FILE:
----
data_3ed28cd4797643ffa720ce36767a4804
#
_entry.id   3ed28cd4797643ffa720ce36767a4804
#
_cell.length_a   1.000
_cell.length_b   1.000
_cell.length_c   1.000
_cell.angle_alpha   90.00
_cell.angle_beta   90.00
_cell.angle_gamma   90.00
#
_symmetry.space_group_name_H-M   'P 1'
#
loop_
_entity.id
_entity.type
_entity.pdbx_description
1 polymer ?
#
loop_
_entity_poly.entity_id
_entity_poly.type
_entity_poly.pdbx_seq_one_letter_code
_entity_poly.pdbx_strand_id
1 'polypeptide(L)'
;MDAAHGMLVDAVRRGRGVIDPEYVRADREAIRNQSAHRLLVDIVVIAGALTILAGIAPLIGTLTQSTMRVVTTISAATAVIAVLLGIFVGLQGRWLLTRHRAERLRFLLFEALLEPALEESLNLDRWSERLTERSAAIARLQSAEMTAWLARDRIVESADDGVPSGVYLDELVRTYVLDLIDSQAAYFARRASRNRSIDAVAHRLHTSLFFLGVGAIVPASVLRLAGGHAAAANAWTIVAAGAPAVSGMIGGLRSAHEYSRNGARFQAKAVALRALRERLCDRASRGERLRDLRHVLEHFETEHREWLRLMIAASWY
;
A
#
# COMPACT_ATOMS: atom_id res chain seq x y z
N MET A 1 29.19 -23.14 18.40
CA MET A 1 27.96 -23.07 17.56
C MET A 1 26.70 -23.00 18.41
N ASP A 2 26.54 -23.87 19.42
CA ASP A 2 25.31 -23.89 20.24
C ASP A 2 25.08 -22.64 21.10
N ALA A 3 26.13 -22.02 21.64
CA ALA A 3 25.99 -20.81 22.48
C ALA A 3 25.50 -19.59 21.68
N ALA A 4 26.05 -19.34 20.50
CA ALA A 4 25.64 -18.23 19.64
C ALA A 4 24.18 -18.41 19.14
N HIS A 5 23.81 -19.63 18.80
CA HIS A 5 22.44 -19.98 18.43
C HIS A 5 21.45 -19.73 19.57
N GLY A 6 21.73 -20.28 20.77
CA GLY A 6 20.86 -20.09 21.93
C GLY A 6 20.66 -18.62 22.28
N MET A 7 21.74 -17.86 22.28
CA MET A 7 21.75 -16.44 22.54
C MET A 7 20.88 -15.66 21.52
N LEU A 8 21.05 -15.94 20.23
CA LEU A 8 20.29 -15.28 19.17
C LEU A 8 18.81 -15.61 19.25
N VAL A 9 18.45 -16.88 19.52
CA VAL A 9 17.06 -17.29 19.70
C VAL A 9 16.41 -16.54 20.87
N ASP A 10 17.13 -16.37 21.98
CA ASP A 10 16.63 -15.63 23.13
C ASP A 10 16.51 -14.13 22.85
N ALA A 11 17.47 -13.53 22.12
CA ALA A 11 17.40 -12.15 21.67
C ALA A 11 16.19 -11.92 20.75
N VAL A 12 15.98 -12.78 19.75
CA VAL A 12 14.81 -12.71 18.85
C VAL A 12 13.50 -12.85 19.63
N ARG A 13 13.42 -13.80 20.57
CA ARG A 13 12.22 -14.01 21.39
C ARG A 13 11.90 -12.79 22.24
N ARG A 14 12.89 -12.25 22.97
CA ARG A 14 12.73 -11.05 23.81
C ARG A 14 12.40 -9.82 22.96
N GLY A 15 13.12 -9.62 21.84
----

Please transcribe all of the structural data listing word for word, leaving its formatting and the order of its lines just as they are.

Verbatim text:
data_3ed28cd4797643ffa720ce36767a4804
#
_entry.id   3ed28cd4797643ffa720ce36767a4804
#
_cell.length_a   1.000
_cell.length_b   1.000
_cell.length_c   1.000
_cell.angle_alpha   90.00
_cell.angle_beta   90.00
_cell.angle_gamma   90.00
#
_symmetry.space_group_name_H-M   'P 1'
#
loop_
_entity.id
_entity.type
_entity.pdbx_description
1 polymer ?
#
loop_
_entity_poly.entity_id
_entity_poly.type
_entity_poly.pdbx_seq_one_letter_code
_entity_poly.pdbx_strand_id
1 'polypeptide(L)'
;MDAAHGMLVDAVRRGRGVIDPEYVRADREAIRNQSAHRLLVDIVVIAGALTILAGIAPLIGTLTQSTMRVVTTISAATAVIAVLLGIFVGLQGRWLLTRHRAERLRFLLFEALLEPALEESLNLDRWSERLTERSAAIARLQSAEMTAWLARDRIVESADDGVPSGVYLDELVRTYVLDLIDSQAAYFARRASRNRSIDAVAHRLHTSLFFLGVGAIVPASVLRLAGGHAAAANAWTIVAAGAPAVSGMIGGLRSAHEYSRNGARFQAKAVALRALRERLCDRASRGERLRDLRHVLEHFETEHREWLRLMIAASWY
;
A
#
# COMPACT_ATOMS: atom_id res chain seq x y z
N MET A 1 29.19 -23.14 18.40
CA MET A 1 27.96 -23.07 17.56
C MET A 1 26.70 -23.00 18.41
N ASP A 2 26.54 -23.87 19.42
CA ASP A 2 25.31 -23.89 20.24
C ASP A 2 25.08 -22.64 21.10
N ALA A 3 26.13 -22.02 21.64
CA ALA A 3 25.99 -20.81 22.48
C ALA A 3 25.50 -19.59 21.68
N ALA A 4 26.05 -19.34 20.50
CA ALA A 4 25.64 -18.23 19.64
C ALA A 4 24.18 -18.41 19.14
N HIS A 5 23.81 -19.63 18.80
CA HIS A 5 22.44 -19.98 18.43
C HIS A 5 21.45 -19.73 19.57
N GLY A 6 21.73 -20.28 20.77
CA GLY A 6 20.86 -20.09 21.93
C GLY A 6 20.66 -18.62 22.28
N MET A 7 21.74 -17.86 22.28
CA MET A 7 21.75 -16.44 22.54
C MET A 7 20.88 -15.66 21.52
N LEU A 8 21.05 -15.94 20.23
CA LEU A 8 20.29 -15.28 19.17
C LEU A 8 18.81 -15.61 19.25
N VAL A 9 18.45 -16.88 19.52
CA VAL A 9 17.06 -17.29 19.70
C VAL A 9 16.41 -16.54 20.87
N ASP A 10 17.13 -16.37 21.98
CA ASP A 10 16.63 -15.63 23.13
C ASP A 10 16.51 -14.13 22.85
N ALA A 11 17.47 -13.53 22.12
CA ALA A 11 17.40 -12.15 21.67
C ALA A 11 16.19 -11.92 20.75
N VAL A 12 15.98 -12.78 19.75
CA VAL A 12 14.81 -12.71 18.85
C VAL A 12 13.50 -12.85 19.63
N ARG A 13 13.42 -13.80 20.57
CA ARG A 13 12.22 -14.01 21.39
C ARG A 13 11.90 -12.79 22.24
N ARG A 14 12.89 -12.25 22.97
CA ARG A 14 12.73 -11.05 23.81
C ARG A 14 12.40 -9.82 22.96
N GLY A 15 13.12 -9.62 21.84